Academic Catalog


Foothill College Course Outline of Record

Foothill College Course Outline of Record
Heading Value
Effective Term: Summer 2021
Units: 4
Hours: 3 lecture, 3 laboratory per week (72 total per quarter)
Degree & Credit Status: Degree-Applicable Credit Course
Foothill GE: Non-GE
Transferable: CSU
Grade Type: Letter Grade (Request for Pass/No Pass)
Repeatability: Not Repeatable


Introductory course in music theory as applied to audio production, music technology and songwriting. Study elements of music, including melody, rhythm, chords and musical forms. Understand traditional music notation as applied to MIDI sequencers, Pro Tools and other Digital Audio Workstations (DAWS). Edit drum and percussion notation to program beats, MIDI sequencer Event Lists, and digital sample libraries. Ear training exercises for audio engineers to make equalization and production decisions based on harmonic overtones, key signatures and chord progressions. Selected listening and analysis of famous composers and award-winning producers in a wide variety of styles. Study the Nashville number music notation shorthand system. Develop ability to quickly and effectively recognize chord changes and transpose to any key. Learn to read, write and conduct orchestral scores used in commercial recording studios. Apply traditional music theory concepts to modern digital audio editing software, such as Melodyne, Auto-Tune, Elastic Audio, and computer virtual instrument orchestration.

Course Objectives

The student will be able to:
A. Identify key signatures, scales, chord progressions.
B. Accurately transcribe data into MIDI (Musical Instrument Digital Interface) sequencers and DAWS (Digital Audio Workstations).
C. Identify and correct pitch intonation discrepancies in mono and polyphonic digital audio files.
D. Read and conduct musical scores as required in professional audio recording studios and movie sound stages.
E. Hear and identify harmonic functions of chords as they relate to key signatures and map to MIDI control data.
F. Analyze rhythmic performances of musical instrument and vocal recordings.
G. Understand and convert traditional music notation into MIDI sequencer data.
H. Manipulate parameters of pitch, rhythm and harmony with MIDI software.
I. Identify song structure, create tempo maps, memory locations and chord symbols.
J. Apply digital audio processing to time stretch musical recordings or transpose to a different key.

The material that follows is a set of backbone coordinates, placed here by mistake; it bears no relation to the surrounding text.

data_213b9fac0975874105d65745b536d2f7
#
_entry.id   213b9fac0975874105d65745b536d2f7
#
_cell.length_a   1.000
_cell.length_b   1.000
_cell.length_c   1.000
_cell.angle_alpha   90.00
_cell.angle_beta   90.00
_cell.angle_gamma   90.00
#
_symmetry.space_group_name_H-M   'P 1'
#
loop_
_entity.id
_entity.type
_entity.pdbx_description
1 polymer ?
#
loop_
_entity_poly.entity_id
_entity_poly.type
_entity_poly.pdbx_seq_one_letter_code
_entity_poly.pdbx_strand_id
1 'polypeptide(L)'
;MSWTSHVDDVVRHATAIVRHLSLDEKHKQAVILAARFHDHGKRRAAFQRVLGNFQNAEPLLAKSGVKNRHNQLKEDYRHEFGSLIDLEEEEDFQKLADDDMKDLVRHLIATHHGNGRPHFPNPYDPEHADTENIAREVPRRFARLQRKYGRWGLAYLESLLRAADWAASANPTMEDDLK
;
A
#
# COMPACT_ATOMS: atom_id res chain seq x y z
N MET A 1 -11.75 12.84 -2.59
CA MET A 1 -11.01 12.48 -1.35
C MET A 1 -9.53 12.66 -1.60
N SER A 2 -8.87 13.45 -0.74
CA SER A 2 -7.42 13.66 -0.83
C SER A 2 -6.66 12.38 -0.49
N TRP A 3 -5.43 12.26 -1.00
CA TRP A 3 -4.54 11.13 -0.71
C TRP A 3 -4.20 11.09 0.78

K. Understand drum and percussion notation to program MIDI sequencer Event Lists, and digital sample libraries.

Course Content

A. Traditional rhythmic note values as viewed with various grid resolution in MIDI sequencers.
B. The physics of sound as related to traditional musical notation.
C. Time signatures and bar/beat subdivisions as displayed and manipulated in Digital Audio Workstations.
D. Transpose digital audio files into various keys.
E. Harmonic overtone series as it relates to parametric equalization of digital audio.
F. Ear training to identify musical notes in terms of frequency measured in Hertz (cycles per second).
G. Quantize and correct rhythmic performance discrepancies in various degrees and resolutions.
H. Notate chord progressions with Nashville number music notation shorthand system.

Lab Content

A. Frequency analysis and ear training tutorials.
B. Rhythmic, melodic and harmonic dictation and transcription exercises integrated with MIDI sequencers.
C. Analyze and edit digital audio files to conform with key signatures and tempo grids.
D. Spectrum analysis of audio waveform harmonic content as it relates to tradition music theory concepts.

Special Facilities and/or Equipment

A. When taught on campus:
1. Macintosh computers, MIDI keyboards and MIDI interface.
2. Video projector and screen.
3. Pro Tools software.
4. Reason software.
B. When taught via Foothill Global Access:
1. On-going access to computer with email software and capabilities.
2. Email address.
3. JavaScript enabled internet browsing software.

Method(s) of Evaluation

Graded lab assignments
Quizzes and comprehensive final examinations
Aural exams to identify and notate musical parameters
Final project demonstrating integrated skills applying concepts in finished audio production

Method(s) of Instruction

Lecture presentations and classroom discussion connecting traditional music theory concepts to modern digital audio production
Listening exercises to identify standard musical parameters, such as pitch, rhythm, harmony, timbre and form, as applied to MIDI data and Digital Audio Workstations
Group presentations of student projects followed by in-class discussion
Demonstration of digital audio production techniques utilizing knowledge of music theory and music notation

Representative Text(s) and Other Materials

Harnum, Jonathan. Basic Music Theory: How to Read, Write, and Understand Written Music, 4th ed.. 2005.

2005 4th edition remains pertinent in 2021.

Types and/or Examples of Required Reading, Writing, and Outside of Class Assignments

A. Written analysis of commercially released audio productions record albums, movie soundtracks and video games.
B. Analysis of various written music scores.
C. Reading assignments on the physics of sound as related to traditional musical notation.


Commercial Music